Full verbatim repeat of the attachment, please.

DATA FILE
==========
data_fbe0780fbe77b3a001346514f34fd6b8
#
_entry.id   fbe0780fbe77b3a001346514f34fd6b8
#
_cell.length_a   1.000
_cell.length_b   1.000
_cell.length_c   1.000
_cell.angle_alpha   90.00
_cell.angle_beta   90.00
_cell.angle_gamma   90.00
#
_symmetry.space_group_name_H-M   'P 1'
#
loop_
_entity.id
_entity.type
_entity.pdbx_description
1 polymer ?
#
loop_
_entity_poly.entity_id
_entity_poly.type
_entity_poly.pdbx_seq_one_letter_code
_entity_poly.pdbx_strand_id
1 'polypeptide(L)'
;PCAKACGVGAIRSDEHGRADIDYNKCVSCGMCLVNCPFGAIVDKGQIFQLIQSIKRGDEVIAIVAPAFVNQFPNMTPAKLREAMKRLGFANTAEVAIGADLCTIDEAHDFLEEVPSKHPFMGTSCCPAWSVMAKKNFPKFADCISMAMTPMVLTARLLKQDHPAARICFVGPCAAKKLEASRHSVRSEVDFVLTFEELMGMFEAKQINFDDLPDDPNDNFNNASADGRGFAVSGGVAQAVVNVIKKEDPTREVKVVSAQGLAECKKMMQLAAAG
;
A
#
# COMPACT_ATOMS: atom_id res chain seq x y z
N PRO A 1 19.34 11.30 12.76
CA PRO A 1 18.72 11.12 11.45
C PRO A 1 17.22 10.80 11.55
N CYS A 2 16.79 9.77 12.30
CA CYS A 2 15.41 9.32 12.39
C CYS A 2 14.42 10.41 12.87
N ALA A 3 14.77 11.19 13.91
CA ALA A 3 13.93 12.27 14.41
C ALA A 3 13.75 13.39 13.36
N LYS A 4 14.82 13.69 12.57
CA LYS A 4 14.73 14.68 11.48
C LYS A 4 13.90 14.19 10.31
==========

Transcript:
data_fbe0780fbe77b3a001346514f34fd6b8
#
_entry.id   fbe0780fbe77b3a001346514f34fd6b8
#
_cell.length_a   1.000
_cell.length_b   1.000
_cell.length_c   1.000
_cell.angle_alpha   90.00
_cell.angle_beta   90.00
_cell.angle_gamma   90.00
#
_symmetry.space_group_name_H-M   'P 1'
#
loop_
_entity.id
_entity.type
_entity.pdbx_description
1 polymer ?
#
loop_
_entity_poly.entity_id
_entity_poly.type
_entity_poly.pdbx_seq_one_letter_code
_entity_poly.pdbx_strand_id
1 'polypeptide(L)'
;PCAKACGVGAIRSDEHGRADIDYNKCVSCGMCLVNCPFGAIVDKGQIFQLIQSIKRGDEVIAIVAPAFVNQFPNMTPAKLREAMKRLGFANTAEVAIGADLCTIDEAHDFLEEVPSKHPFMGTSCCPAWSVMAKKNFPKFADCISMAMTPMVLTARLLKQDHPAARICFVGPCAAKKLEASRHSVRSEVDFVLTFEELMGMFEAKQINFDDLPDDPNDNFNNASADGRGFAVSGGVAQAVVNVIKKEDPTREVKVVSAQGLAECKKMMQLAAAG
;
A
#
# COMPACT_ATOMS: atom_id res chain seq x y z
N PRO A 1 19.34 11.30 12.76
CA PRO A 1 18.72 11.12 11.45
C PRO A 1 17.22 10.80 11.55
N CYS A 2 16.79 9.77 12.30
CA CYS A 2 15.41 9.32 12.39
C CYS A 2 14.42 10.41 12.87
N ALA A 3 14.77 11.19 13.91
CA ALA A 3 13.93 12.27 14.41
C ALA A 3 13.75 13.39 13.36
N LYS A 4 14.82 13.69 12.57
CA LYS A 4 14.73 14.68 11.48
C LYS A 4 13.90 14.19 10.31